The Good Shepherd begins in the 1960s, just before the disastrous Bay of Pigs incident. Edward Wilson is one of the architects of the doomed mission; when it’s discovered that there’s a leak in CIA who blew the op, suspicion falls on him. Intercut with this is the story of Wilson and the CIA, from its beginnings in Yale’s secret Skull and Bones society through the Office of Strategic Services (OSS) in World War II until it became the Agency. Wilson’s trajectory follows the CIA’s, and he’s there for many of the major events in the Agency’s history, filtered through the prism of screenwriter Eric Roth’s fictionalization. Side by side with the founding and growth of the CIA is the story of Wilson’s sham marriage to a woman he doesn’t love but knocked up, and the son who grows up unable to ever fully connect to his father.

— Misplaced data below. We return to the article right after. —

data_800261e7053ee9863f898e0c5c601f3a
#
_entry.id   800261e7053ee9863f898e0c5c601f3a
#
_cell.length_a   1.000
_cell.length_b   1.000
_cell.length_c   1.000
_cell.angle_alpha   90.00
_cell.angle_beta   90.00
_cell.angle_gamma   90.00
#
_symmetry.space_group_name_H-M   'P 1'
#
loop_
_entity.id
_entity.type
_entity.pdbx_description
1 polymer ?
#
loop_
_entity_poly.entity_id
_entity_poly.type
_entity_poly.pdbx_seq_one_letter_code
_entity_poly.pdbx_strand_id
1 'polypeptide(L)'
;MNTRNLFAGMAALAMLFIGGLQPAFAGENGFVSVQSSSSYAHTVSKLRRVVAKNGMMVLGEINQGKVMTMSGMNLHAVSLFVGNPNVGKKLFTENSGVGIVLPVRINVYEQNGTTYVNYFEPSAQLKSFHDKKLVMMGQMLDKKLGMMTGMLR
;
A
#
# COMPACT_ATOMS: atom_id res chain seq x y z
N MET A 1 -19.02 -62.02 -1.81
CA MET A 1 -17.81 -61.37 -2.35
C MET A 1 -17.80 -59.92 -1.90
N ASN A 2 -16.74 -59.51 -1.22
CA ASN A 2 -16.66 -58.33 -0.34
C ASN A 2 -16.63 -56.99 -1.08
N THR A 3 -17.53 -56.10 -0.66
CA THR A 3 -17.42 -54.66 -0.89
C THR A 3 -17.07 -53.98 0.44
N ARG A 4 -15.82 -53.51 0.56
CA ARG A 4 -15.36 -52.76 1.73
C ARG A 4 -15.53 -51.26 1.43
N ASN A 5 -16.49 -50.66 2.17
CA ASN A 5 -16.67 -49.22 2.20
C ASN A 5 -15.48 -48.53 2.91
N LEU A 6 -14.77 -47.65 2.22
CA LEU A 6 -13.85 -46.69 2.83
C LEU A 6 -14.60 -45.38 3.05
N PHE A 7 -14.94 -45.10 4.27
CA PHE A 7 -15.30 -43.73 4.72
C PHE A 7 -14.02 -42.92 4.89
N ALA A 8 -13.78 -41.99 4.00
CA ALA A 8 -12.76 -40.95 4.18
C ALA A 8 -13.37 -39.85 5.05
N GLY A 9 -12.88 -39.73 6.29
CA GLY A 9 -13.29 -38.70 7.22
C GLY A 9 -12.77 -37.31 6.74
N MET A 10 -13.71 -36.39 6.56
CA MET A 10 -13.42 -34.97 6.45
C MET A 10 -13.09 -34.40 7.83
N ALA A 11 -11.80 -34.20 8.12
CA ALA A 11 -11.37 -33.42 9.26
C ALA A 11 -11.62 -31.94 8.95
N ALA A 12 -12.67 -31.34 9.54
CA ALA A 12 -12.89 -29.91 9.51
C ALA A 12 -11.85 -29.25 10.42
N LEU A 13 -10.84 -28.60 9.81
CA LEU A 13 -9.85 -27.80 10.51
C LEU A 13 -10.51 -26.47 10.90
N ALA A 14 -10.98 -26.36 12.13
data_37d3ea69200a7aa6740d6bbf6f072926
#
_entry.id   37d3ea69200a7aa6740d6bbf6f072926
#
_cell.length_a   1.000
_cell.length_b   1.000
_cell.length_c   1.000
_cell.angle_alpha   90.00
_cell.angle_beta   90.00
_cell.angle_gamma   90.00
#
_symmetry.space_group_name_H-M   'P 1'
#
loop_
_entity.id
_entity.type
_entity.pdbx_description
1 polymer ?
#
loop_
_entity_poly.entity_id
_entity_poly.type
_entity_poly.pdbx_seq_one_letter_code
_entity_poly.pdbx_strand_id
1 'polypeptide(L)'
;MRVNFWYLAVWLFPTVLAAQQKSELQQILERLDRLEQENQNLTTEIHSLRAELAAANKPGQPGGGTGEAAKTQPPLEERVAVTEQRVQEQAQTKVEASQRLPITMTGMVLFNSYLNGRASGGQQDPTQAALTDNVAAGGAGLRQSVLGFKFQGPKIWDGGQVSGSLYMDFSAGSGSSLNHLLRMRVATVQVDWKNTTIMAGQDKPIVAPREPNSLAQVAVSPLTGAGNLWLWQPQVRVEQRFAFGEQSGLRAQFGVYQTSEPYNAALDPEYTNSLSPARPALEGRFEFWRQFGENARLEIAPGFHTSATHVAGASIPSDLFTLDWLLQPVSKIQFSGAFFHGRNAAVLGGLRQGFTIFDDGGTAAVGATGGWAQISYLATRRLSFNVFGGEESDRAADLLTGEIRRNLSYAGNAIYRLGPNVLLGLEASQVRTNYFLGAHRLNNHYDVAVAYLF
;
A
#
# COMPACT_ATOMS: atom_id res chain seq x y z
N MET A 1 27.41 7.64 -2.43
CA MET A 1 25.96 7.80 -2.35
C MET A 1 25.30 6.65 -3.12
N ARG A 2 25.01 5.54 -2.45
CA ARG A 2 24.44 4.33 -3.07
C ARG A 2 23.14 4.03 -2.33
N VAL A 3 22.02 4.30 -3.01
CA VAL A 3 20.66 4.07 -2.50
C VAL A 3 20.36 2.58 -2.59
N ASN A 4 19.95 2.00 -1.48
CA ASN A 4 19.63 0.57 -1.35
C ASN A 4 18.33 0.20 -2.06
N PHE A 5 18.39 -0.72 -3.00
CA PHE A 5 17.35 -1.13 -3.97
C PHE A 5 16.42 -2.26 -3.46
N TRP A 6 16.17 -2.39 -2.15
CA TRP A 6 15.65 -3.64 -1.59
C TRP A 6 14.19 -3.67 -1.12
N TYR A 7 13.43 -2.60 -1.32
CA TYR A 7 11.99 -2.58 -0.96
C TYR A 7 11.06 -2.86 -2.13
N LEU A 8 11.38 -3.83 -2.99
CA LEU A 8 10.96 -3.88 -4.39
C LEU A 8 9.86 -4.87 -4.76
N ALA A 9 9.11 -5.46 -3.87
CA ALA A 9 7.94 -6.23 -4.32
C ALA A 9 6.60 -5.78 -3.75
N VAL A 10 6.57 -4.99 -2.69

I went through a phase where I was seriously interested in the history of the CIA; books still line my shelves from this period – exposés and straight histories and autobiographies. While Edward Wilson is loosely based on a very real man named James Jesus Angleton, the book that The Good Shepherd most reminds me of is Norman Mailer’s astonishing CIA novel Harlot’s Ghost. The stories aren’t that similar, but the epic scope of the tales, and the way that fiction and reality are interwoven, are very similar. But Mailer’s protagonist is an engaging figure – for reasons I can’t quite understand, Roth and DeNiro have pinned their story on a man so remote that he has less dialogue than some characters who only make cameos.